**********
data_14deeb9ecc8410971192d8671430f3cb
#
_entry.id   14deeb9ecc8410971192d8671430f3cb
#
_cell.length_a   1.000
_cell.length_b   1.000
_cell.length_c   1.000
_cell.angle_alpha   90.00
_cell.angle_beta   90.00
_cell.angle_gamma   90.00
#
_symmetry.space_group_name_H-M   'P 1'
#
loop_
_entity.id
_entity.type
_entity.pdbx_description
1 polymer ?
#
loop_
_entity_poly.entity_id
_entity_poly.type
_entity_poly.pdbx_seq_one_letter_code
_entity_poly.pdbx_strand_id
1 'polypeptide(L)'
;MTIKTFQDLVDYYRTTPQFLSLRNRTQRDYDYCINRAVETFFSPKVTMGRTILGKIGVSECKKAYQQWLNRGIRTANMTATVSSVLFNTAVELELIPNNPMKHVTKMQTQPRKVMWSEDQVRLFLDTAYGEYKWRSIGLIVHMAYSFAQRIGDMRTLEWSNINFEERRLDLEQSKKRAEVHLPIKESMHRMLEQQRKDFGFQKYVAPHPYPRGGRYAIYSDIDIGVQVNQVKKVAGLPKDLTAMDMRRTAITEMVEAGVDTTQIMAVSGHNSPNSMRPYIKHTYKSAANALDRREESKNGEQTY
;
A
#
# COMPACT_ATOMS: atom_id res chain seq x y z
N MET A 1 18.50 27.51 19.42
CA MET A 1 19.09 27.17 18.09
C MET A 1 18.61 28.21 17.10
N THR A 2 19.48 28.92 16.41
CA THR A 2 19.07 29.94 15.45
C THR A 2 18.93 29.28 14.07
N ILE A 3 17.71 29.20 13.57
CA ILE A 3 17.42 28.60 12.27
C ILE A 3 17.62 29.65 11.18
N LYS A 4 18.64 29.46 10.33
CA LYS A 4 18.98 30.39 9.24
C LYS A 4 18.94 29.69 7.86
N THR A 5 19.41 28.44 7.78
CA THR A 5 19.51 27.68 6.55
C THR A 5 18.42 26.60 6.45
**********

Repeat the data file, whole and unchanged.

data_14deeb9ecc8410971192d8671430f3cb
#
_entry.id   14deeb9ecc8410971192d8671430f3cb
#
_cell.length_a   1.000
_cell.length_b   1.000
_cell.length_c   1.000
_cell.angle_alpha   90.00
_cell.angle_beta   90.00
_cell.angle_gamma   90.00
#
_symmetry.space_group_name_H-M   'P 1'
#
loop_
_entity.id
_entity.type
_entity.pdbx_description
1 polymer ?
#
loop_
_entity_poly.entity_id
_entity_poly.type
_entity_poly.pdbx_seq_one_letter_code
_entity_poly.pdbx_strand_id
1 'polypeptide(L)'
;MTIKTFQDLVDYYRTTPQFLSLRNRTQRDYDYCINRAVETFFSPKVTMGRTILGKIGVSECKKAYQQWLNRGIRTANMTATVSSVLFNTAVELELIPNNPMKHVTKMQTQPRKVMWSEDQVRLFLDTAYGEYKWRSIGLIVHMAYSFAQRIGDMRTLEWSNINFEERRLDLEQSKKRAEVHLPIKESMHRMLEQQRKDFGFQKYVAPHPYPRGGRYAIYSDIDIGVQVNQVKKVAGLPKDLTAMDMRRTAITEMVEAGVDTTQIMAVSGHNSPNSMRPYIKHTYKSAANALDRREESKNGEQTY
;
A
#
# COMPACT_ATOMS: atom_id res chain seq x y z
N MET A 1 18.50 27.51 19.42
CA MET A 1 19.09 27.17 18.09
C MET A 1 18.61 28.21 17.10
N THR A 2 19.48 28.92 16.41
CA THR A 2 19.07 29.94 15.45
C THR A 2 18.93 29.28 14.07
N ILE A 3 17.71 29.20 13.57
CA ILE A 3 17.42 28.60 12.27
C ILE A 3 17.62 29.65 11.18
N LYS A 4 18.64 29.46 10.33
CA LYS A 4 18.98 30.39 9.24
C LYS A 4 18.94 29.69 7.86
N THR A 5 19.41 28.44 7.78
CA THR A 5 19.51 27.68 6.55
C THR A 5 18.42 26.60 6.45